The BRC/IOP Global Standard for Packaging & Packaging Materials Issue 4 is the latest in a series of standards published to conform to not only the necessity for consumer safety, but also the importance that packaging of a product plays over and above the traditional features of contain, preserve, protect and inform. The British Retail Consortium in conjunction with the Institute of Packaging published the first Standard in 2001. The objective of that Standard was, for the first time, to provide a common basis for the certification of companies providing packaging for own-branded food products.
Since then the BRC/IOP Standard has evolved from being food-only orientated to now encompassing the much wider area of packaging for consumer products. At each new issue the Standard has attempted to reflect changes in technology, manufacturing practice and consumer needs with the latest edition becoming active on 1 August 2011.
This version of the BRC/IOP Standard has undergone considerable review and a number of the changes introduced reflect the already operational requirements of the Global Standard for Food Safety Issue 5. It is not unreasonable therefore, that the safety parameters for consumer packaging of which the greatest single area is food packaging, reflect the objectives applicable to food safety where tradition has demanded the highest levels of safety and quality be met by those supplying the retail sector.
Internationally recognized and available in many languages this new edition of the BRC/IOP Standard has after much consultation been designed to reflect increased focus on the quality and functional properties of packaging materials to operate in parallel with the traditional hygienic requirements.
The British Retail Consortium is the primary trade association representing the interests of United Kingdom retailers. A natural business interest will be that all products sold by the membership fully comply with current legislation irrespective of where the product was manufactured.
The BRC/IOP Standard applies not only to materials utilized in food packaging and filling operations, materials which are in direct contact with food products even although those very products already have a natural barrier such as boxes to contain eggs or bananas and to other products such as toiletries. The Standard is also intended to apply to consumer-disposable goods which may come into contact with food such as paper plates, disposable cutlery and cling-film, however these latter products and other similarly used products may still be audited against the BRC’s sister standard, the BRC Global Standard for Consumer Products.
Importantly the BRC/IOP Standard also applies to other key areas in the packaging industry such as those involved in the production of packaging materials for conversion or printing, those business supplying packaging materials from stock where additional processing or simply repackaging may have taken place and the supply of essential materials used in packaging such as coatings and adhesives etc.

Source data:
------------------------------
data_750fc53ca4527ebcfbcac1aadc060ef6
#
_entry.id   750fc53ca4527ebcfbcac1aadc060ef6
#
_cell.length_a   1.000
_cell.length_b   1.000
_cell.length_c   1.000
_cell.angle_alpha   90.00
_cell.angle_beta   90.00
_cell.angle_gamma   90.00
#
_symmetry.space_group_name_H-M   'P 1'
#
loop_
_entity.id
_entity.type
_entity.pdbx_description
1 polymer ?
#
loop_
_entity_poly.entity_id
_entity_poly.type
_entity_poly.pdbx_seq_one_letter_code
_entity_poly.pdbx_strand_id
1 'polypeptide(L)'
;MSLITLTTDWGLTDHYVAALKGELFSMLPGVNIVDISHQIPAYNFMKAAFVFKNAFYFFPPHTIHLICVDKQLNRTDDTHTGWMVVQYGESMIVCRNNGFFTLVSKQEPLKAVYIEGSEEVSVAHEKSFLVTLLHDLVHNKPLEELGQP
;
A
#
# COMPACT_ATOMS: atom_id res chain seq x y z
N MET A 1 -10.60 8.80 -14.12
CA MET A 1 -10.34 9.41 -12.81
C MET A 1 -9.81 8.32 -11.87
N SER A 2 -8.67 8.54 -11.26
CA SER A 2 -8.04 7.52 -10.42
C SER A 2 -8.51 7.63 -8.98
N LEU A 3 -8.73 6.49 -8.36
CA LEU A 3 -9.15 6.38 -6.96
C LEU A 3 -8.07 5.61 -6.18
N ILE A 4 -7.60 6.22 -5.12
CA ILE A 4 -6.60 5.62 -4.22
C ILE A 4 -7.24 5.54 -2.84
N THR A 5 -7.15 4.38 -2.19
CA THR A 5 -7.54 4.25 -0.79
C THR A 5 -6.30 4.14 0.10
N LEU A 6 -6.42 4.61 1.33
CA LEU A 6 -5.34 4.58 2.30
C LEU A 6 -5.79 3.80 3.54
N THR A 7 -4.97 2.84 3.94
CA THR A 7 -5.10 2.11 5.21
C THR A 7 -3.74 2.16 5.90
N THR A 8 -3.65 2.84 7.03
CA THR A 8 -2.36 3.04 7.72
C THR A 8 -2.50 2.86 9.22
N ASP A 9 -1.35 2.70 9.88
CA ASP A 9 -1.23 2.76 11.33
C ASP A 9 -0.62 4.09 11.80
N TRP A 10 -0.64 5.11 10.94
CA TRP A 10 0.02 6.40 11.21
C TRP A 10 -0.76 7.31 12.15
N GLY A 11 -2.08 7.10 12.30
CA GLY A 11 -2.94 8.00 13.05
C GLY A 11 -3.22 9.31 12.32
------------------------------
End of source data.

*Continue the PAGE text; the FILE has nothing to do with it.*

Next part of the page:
The new issue of the BRC/IOP Standard recognizes two categories of operation :
High Hygiene Risk: ‘Packaging that comes into direct contact with food products (or other designated hygiene-sensitive products. Primary packaging used for food or other hygiene-sensitive products where there is no absolute barrier in place’.
Low Hygiene Risk: ‘Packaging for consumer products and the secondary and tertiary packaging for all uses’.
The BRC/IOP Standard has six primary operational sections covering:
Senior Management Commitment and Continual Improvement
Hazard and Risk Management Systems
Product Safety and Quality Management Systems
Product and Process Control
New to this issue of the BRC/IOP Standard are :
A grading system reflecting the number and the severity of non conformances identified during the certification audit process.
The introduction of ‘Fundamental’ Clauses to reflect the importance of operations crucial to an effective and safe packaging operation.
Any major non-conformance raised against a statement of intent of a Fundamental Clause would not permit certification to take place.
Fundamental Clauses include :
Clause 1.2 Senior Management Commitment
Clause 2.2 Hazard and Risk Analysis
Clause 3.3 Internal Audits
Clause 3.9 Traceability
Clause 4.9 Housekeeping and Cleaning
Clause 5.3 Process Control
Clause 6.1 Training and Competency
It is the latest standard.
Any packaging material manufacturing organization including primary & secondary packaging.
DRIVERS FOR CERTIFICATION
As with all BRC operated standards, certification to the Global Packaging Standard brings with it a recognition that the certificated company recognizes to its business success, the importance of maintaining sustained high levels of product safety, legality and quality. Formal acceptance of the BRC/IOP Standard through the certification process acknowledges at the most senior level in a company, adoption of the aforementioned commitments.
Existing implementation a Quality Management System such as ISO may mean that many of the requirements of the Standard are already met.
Cost savings can be made through improved efficiency and productivity.
Improvements can be developed, resulting in less waste, inappropriate or rejected work and fewer complaints.
Certification to the standard provides credibility.
Assists Companies choose approved suppliers with confidence.
Provides assurance that suppliers are following good manufacturing practice and are meeting their legal requirements.
Provision of a single recognized third party audit report saves time money and inconvenience.
Provides marketing opportunities through the BRC Global Standards Directory website and use of the BRC logo.